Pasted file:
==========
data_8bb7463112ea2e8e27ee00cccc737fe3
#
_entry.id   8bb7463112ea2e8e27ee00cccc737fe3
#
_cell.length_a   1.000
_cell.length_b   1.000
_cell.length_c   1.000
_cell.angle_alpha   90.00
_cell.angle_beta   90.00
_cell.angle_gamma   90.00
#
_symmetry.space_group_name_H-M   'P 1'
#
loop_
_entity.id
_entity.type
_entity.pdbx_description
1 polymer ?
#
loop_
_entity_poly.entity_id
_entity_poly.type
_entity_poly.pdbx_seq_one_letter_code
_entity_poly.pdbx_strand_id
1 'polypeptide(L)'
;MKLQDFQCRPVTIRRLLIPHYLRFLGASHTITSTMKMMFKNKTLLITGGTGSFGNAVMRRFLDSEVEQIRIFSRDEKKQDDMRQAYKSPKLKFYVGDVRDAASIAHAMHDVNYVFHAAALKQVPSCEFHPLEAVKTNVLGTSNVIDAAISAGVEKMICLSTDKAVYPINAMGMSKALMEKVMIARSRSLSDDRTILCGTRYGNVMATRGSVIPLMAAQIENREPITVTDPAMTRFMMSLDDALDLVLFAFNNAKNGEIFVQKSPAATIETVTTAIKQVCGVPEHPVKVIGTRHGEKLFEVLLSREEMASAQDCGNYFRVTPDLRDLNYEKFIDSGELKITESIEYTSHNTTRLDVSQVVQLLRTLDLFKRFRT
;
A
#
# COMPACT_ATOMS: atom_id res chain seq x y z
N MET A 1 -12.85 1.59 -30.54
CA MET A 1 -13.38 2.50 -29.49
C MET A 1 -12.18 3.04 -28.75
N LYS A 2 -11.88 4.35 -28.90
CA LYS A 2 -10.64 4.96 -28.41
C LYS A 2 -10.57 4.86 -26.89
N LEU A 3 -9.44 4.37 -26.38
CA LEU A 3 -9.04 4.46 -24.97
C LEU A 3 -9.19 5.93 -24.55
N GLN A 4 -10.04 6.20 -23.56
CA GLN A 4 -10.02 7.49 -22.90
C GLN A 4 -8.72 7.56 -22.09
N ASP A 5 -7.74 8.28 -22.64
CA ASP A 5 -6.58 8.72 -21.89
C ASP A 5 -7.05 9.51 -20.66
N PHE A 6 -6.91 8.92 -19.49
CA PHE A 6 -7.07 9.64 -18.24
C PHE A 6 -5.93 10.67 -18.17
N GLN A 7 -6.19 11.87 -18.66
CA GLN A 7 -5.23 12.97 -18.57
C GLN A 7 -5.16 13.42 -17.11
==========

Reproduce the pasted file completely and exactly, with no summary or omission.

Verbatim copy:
data_8bb7463112ea2e8e27ee00cccc737fe3
#
_entry.id   8bb7463112ea2e8e27ee00cccc737fe3
#
_cell.length_a   1.000
_cell.length_b   1.000
_cell.length_c   1.000
_cell.angle_alpha   90.00
_cell.angle_beta   90.00
_cell.angle_gamma   90.00
#
_symmetry.space_group_name_H-M   'P 1'
#
loop_
_entity.id
_entity.type
_entity.pdbx_description
1 polymer ?
#
loop_
_entity_poly.entity_id
_entity_poly.type
_entity_poly.pdbx_seq_one_letter_code
_entity_poly.pdbx_strand_id
1 'polypeptide(L)'
;MKLQDFQCRPVTIRRLLIPHYLRFLGASHTITSTMKMMFKNKTLLITGGTGSFGNAVMRRFLDSEVEQIRIFSRDEKKQDDMRQAYKSPKLKFYVGDVRDAASIAHAMHDVNYVFHAAALKQVPSCEFHPLEAVKTNVLGTSNVIDAAISAGVEKMICLSTDKAVYPINAMGMSKALMEKVMIARSRSLSDDRTILCGTRYGNVMATRGSVIPLMAAQIENREPITVTDPAMTRFMMSLDDALDLVLFAFNNAKNGEIFVQKSPAATIETVTTAIKQVCGVPEHPVKVIGTRHGEKLFEVLLSREEMASAQDCGNYFRVTPDLRDLNYEKFIDSGELKITESIEYTSHNTTRLDVSQVVQLLRTLDLFKRFRT
;
A
#
# COMPACT_ATOMS: atom_id res chain seq x y z
N MET A 1 -12.85 1.59 -30.54
CA MET A 1 -13.38 2.50 -29.49
C MET A 1 -12.18 3.04 -28.75
N LYS A 2 -11.88 4.35 -28.90
CA LYS A 2 -10.64 4.96 -28.41
C LYS A 2 -10.57 4.86 -26.89
N LEU A 3 -9.44 4.37 -26.38
CA LEU A 3 -9.04 4.46 -24.97
C LEU A 3 -9.19 5.93 -24.55
N GLN A 4 -10.04 6.20 -23.56
CA GLN A 4 -10.02 7.49 -22.90
C GLN A 4 -8.72 7.56 -22.09
N ASP A 5 -7.74 8.28 -22.64
CA ASP A 5 -6.58 8.72 -21.89
C ASP A 5 -7.05 9.51 -20.66
N PHE A 6 -6.91 8.92 -19.49
CA PHE A 6 -7.07 9.64 -18.24
C PHE A 6 -5.93 10.67 -18.17
N GLN A 7 -6.19 11.87 -18.66
CA GLN A 7 -5.23 12.97 -18.57
C GLN A 7 -5.16 13.42 -17.11